Millions of people across the US northeast have faced a deep freeze in the wake of the snow brought by winter storm Grayson - with the wind chill around Mount Washington in New Hampshire making it feel like -93 degrees Farenheit (-69 degrees Celsius)
Winds of more than 90 mph swirled Mount Washington, the northeast's highest peak, at a temperature of -37F (-38C) degrees, with the wind chill bringing it to -93F. The peak tied for second place with Armstrong, Ontario, as the coldest spot in the world on Saturday.
Elsewhere, Burlington, Vermont, stood at -1F (-18C) and a wind chill of -30F (-34C), with the Killington ski resort in the state closing for Saturday with wind chill making it feel like -50F (-46C).
Philadelphia, New York and New Jersey faced temperatures of around 8F (-13C) during parts of the day. That temperature was said to be a record low measurement at a weather station at New York’s John F Kennedy airport for this day of the year.
“Right now, the only thing I put on was just some gloves, a couple sweaters of course, like five or six of them,” New York resident Zelani Miah told the Associated Press, extolling the virtues of wearing layers in some temperatures.
Temperatures could fall again in areas across the region on Sunday leading to more records potentially being broken, before beginning to rise on Monday.
A number of areas across the region were facing clean-up efforts. A three-foot tidal surge, the highest recorded in nearly a century, meant residents of Boston and its suburbs were clearing flooded streets where the water had also started to freeze. Boston, which was around 11F (-11C) on Saturday was facing a shortage of plumbers to deal with pipes frozen and cracked by the weather, according to Mayor Marty Walsh.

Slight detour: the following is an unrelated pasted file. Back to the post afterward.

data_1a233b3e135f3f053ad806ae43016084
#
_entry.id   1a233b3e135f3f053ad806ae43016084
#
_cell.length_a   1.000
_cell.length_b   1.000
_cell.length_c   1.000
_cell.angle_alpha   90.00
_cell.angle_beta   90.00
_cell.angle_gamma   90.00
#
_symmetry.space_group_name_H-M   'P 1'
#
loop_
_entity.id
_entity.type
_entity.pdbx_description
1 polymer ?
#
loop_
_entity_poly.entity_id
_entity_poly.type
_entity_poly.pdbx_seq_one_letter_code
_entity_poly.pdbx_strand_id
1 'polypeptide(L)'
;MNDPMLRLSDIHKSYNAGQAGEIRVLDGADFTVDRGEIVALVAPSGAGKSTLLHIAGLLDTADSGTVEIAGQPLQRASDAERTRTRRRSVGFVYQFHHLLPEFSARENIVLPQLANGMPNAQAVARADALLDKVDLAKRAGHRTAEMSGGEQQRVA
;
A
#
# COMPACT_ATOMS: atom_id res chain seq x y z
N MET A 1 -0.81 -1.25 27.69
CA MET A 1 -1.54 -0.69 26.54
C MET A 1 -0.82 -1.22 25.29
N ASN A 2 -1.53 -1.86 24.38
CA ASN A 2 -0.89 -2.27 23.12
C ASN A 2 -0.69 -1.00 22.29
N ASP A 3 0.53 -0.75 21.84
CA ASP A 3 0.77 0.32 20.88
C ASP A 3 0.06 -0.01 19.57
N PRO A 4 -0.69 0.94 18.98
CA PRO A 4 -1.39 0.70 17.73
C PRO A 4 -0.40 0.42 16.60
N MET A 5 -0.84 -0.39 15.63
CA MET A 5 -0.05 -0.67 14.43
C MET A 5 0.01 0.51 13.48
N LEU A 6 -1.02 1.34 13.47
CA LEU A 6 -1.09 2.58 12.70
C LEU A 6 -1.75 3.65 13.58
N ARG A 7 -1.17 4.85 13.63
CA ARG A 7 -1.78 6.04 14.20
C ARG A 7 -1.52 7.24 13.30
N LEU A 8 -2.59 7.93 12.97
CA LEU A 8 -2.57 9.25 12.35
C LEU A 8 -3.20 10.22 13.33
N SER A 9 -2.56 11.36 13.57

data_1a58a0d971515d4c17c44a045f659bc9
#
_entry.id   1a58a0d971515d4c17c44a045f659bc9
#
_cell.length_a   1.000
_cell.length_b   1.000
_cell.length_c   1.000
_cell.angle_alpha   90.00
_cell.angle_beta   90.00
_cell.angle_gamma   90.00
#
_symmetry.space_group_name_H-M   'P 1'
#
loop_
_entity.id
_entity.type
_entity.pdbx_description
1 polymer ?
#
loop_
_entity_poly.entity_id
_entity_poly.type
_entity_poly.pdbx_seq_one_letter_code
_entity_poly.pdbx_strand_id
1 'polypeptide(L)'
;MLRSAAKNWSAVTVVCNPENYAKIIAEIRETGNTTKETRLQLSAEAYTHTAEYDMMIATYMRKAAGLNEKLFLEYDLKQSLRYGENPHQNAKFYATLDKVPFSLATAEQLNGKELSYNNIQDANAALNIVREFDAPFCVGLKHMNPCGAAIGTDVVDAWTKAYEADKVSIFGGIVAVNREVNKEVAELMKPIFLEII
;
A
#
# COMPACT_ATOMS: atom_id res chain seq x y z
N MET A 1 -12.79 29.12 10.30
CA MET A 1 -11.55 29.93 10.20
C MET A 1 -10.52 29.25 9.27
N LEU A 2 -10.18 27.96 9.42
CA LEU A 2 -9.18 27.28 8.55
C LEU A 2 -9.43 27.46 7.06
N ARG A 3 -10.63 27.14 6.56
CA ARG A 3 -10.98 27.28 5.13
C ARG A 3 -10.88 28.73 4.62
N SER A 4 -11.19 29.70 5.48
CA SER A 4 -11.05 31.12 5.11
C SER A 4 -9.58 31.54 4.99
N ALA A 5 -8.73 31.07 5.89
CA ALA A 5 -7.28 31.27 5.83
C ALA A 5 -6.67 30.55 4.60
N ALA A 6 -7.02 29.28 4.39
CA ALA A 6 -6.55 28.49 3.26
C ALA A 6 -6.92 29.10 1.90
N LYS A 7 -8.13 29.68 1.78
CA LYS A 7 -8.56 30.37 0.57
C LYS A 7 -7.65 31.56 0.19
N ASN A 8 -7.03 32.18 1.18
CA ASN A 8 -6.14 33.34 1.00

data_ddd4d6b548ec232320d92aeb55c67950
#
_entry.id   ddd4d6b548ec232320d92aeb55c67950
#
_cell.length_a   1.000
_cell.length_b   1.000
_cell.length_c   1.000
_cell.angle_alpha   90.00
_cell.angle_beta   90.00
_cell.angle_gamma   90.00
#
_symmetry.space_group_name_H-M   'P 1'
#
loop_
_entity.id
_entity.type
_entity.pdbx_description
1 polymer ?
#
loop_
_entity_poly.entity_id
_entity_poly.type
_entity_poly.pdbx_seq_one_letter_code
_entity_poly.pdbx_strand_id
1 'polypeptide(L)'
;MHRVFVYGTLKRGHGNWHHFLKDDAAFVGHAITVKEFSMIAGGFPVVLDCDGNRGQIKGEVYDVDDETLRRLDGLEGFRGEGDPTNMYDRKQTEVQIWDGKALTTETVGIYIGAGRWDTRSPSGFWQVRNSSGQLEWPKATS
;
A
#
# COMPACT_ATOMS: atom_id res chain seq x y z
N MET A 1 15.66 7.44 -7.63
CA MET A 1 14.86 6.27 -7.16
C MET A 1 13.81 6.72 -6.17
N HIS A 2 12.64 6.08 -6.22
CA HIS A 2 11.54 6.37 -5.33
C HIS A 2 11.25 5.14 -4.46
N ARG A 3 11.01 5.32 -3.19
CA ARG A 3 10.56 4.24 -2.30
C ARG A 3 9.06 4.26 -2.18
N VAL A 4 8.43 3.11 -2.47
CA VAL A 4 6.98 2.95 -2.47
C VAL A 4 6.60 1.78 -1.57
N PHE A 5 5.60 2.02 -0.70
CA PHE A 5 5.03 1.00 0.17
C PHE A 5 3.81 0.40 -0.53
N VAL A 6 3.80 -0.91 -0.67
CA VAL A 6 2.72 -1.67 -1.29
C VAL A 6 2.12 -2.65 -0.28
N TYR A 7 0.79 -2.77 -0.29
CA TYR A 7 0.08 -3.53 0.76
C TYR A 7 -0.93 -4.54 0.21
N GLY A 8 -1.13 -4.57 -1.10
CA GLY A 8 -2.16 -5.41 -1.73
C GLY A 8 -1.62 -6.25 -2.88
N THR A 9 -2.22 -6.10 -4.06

In areas further south, which had been first hit by Grayson, some areas still remained affected. After shutting down on Tuesday, Charleston International Airport in South Carolina remained closed on Saturday, with runaways still inactive after 5 inches (12.7 cm) of snow.
The East Coast's first snowstorm of 2018 featured gusts of more than 70 miles per hour (113 km per hour), dumping 22 inches (56 cm) of snow in parts of Maine and 17 inches (43 cm) in parts of Massachusetts before ending on Friday, the National Weather Service (NWS) said. The storm was powered by a rapid drop in barometric pressure that was called a bombogenesis, or a “bomb cyclone.”
“It’s definitely cold and the type of bone-chilling cold that happens every few years,” said Dan Hofmann, a meteorologist with the NWS in Baltimore. He added that the last time such extreme cold occurred was in February 2015.
The cold spell was responsible for at least 18 deaths by Friday. At least four people were killed in car accidents in North Carolina due to the treacherous conditions. In Richmond, Virginia, a girl was struck and killed by a pickup truck while sledding down a driveway.
In Rhode Island, hospitals were treating dozens of storm-related injuries. In Providence - where 14 inches (35cm) of snow fell and Newport, at least 40 people were treated for various weather-related conditions, from heart attacks, snowblower or shoveling injuries, frostbite and more, according to The Providence Journal.
Associated Press and Reuters contributed to this report
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